5 out of 5 stars
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Inner Trek by Mohan Ranga Rao is one book I enjoyed reading and, indeed, the most informative book I've read this year. It is a nonfiction work written by the author detailing his pilgrimage to Kailash Manasa Sarova and the circumstances prompting this journey. The book begins with Jalli Jagdish, a land mafia who encroaches on Mohan's property and means to force him to sell off his land at a price lower than what it's worth. A very scared Mohan relays the threat to his wife, Mamatha, who takes him to their sanctum to pray for a way out. While in the sanctum, his wife, Mamatha, makes him vow to visit Kailash Manasa Sarova if his problems are solved amicably. Fortunately, a contact he obtains from his new lawyer takes charge of the property and gives him a fair compromise.
Mamatha constantly reminds him of his vow to Lord Shiva, which Mohan does not want to adhere to. Instead, he builds a temple and partakes in many rituals, but none of this can stand in for the vow he was to take. Two years later, after giving it some thought and hearing his wife's constant reminders, he decides to redeem his vow. The pilgrimage involves a circumambulation of Mount Kailash at an altitude of 18000 feet and a dip in the lake at Manasa Sarova. This book would detail all their adventures, experiences, and stories concerning the pilgrimage. I'm so happy I encountered this book; it was an excellent piece of writing.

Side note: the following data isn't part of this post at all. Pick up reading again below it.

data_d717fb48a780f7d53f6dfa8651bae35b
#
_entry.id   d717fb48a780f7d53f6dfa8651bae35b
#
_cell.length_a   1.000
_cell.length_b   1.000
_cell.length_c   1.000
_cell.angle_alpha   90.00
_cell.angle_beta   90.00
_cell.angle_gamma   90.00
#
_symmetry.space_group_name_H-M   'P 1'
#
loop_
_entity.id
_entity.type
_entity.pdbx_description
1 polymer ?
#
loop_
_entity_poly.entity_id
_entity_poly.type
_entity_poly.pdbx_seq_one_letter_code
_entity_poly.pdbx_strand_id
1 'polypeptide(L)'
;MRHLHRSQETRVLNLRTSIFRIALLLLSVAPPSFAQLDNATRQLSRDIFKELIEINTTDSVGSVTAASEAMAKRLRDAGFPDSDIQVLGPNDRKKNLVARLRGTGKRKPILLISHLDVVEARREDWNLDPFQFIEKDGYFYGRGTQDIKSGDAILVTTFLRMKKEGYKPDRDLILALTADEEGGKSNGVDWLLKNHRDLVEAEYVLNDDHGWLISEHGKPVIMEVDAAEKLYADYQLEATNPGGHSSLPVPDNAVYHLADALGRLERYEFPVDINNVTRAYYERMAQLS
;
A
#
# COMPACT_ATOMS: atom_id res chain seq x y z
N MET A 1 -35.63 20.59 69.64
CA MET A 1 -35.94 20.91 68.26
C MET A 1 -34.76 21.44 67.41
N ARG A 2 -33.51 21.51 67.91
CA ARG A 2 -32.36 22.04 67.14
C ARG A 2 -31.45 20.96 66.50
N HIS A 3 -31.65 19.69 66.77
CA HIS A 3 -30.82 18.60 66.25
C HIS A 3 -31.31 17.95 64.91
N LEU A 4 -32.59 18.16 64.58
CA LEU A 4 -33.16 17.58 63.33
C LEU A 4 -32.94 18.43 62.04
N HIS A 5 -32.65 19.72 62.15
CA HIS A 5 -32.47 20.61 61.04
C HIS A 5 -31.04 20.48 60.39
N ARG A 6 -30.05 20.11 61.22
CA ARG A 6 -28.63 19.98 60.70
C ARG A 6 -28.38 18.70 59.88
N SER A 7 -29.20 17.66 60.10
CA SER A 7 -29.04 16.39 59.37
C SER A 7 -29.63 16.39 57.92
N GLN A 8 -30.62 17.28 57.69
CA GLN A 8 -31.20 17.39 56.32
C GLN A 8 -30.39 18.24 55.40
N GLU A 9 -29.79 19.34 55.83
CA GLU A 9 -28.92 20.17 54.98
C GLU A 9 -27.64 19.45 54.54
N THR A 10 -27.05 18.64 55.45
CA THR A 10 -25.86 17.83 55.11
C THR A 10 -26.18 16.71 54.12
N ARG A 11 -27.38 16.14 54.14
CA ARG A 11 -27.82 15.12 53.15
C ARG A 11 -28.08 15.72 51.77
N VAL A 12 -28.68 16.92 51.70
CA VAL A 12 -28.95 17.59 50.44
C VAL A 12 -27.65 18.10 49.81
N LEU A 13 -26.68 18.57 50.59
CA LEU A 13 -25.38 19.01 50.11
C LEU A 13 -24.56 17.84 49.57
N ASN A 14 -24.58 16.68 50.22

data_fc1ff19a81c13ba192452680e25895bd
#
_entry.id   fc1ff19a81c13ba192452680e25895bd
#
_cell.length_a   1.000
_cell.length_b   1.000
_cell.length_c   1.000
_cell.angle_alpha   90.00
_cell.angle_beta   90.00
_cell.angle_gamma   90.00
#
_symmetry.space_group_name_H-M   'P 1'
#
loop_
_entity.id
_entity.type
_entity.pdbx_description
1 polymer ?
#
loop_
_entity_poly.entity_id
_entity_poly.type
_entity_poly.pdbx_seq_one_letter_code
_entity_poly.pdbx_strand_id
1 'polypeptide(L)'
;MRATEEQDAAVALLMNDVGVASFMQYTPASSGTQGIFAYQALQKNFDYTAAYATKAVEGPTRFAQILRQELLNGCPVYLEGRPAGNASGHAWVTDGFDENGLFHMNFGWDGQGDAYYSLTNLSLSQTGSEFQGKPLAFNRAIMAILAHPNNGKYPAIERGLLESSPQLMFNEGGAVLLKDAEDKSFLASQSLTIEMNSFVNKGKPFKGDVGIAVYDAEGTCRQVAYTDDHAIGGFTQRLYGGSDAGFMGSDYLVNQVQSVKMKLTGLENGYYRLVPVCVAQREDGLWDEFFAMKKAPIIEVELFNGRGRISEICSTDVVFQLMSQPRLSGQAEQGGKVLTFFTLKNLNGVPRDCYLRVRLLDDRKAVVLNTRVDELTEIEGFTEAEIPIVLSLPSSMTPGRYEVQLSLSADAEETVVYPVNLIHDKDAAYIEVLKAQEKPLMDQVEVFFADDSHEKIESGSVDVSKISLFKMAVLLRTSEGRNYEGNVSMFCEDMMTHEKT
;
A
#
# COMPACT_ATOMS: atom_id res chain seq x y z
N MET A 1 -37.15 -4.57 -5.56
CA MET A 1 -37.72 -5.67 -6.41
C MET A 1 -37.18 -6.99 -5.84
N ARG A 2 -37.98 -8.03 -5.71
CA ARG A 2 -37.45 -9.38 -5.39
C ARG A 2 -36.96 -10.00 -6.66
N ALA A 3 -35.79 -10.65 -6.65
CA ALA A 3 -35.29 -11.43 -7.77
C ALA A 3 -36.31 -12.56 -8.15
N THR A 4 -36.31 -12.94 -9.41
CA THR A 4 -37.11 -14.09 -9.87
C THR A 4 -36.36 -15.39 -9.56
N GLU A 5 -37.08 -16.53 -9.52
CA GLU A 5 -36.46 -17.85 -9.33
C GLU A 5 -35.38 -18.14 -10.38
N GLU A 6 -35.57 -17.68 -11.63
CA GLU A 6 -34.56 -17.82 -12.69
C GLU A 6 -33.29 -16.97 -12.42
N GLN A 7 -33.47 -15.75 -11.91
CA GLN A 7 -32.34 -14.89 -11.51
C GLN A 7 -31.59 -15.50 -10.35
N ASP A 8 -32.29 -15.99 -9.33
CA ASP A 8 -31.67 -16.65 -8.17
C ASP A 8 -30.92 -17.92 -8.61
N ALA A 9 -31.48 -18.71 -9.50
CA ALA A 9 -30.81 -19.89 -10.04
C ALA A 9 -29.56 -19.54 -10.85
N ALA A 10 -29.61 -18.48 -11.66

The pilgrimage to Kailash Manasa Sarovar is something people should visit in their lifetime. Although I do not belong to any of the four religions that consider the mountain pious, reading this book made me feel the importance of the writing and the experiences the pilgrims had. One of my favorite parts to read in this book was the narration of the time at the holy lake. I could feel beauty and peace just from the descriptions. The author is a genuinely skilled narrator. Before coming across this book, I hadn't heard of this pilgrimage before, but now I can fully boast of my knowledge of it to an extent.
The book was a simple one to follow; the only things that might pose a little difficulty might be the foreign terms that appear in the story, but for me, they added to the story's mystique and taught me a few things concerning the author's background. However, the glossary at the end of the story would also go a long way in aiding the audience. Something worthy of commendation in this book was the pictures it contained; it would go a long way in helping the audience know more about the pilgrimage and other exciting things being described. The story flowed at a fantastic pace, giving readers a modest amount of time to adjust to the various events happening at different times.
I garnered no dislikes against this story. It was somewhat educational, informative, and entertaining. It was not too severe and pious, as books on pilgrimage often are, but it contained infusions of humor that would keep the audience glued to the pages of this beautiful work. I discovered a few errors in the course of reading; however, I believe this book was professionally edited. Kudos to the author for his fantastic creativity; I look forward to reading more from him.
Inner Trek by Mohan Ranga Rao receives a complete rating of 5 out of 5 from me for being a perfect combination of adventure, piety, humor, and information. I recommend this book to audiences interested in adventure, nonfiction, and books on pilgrimage.
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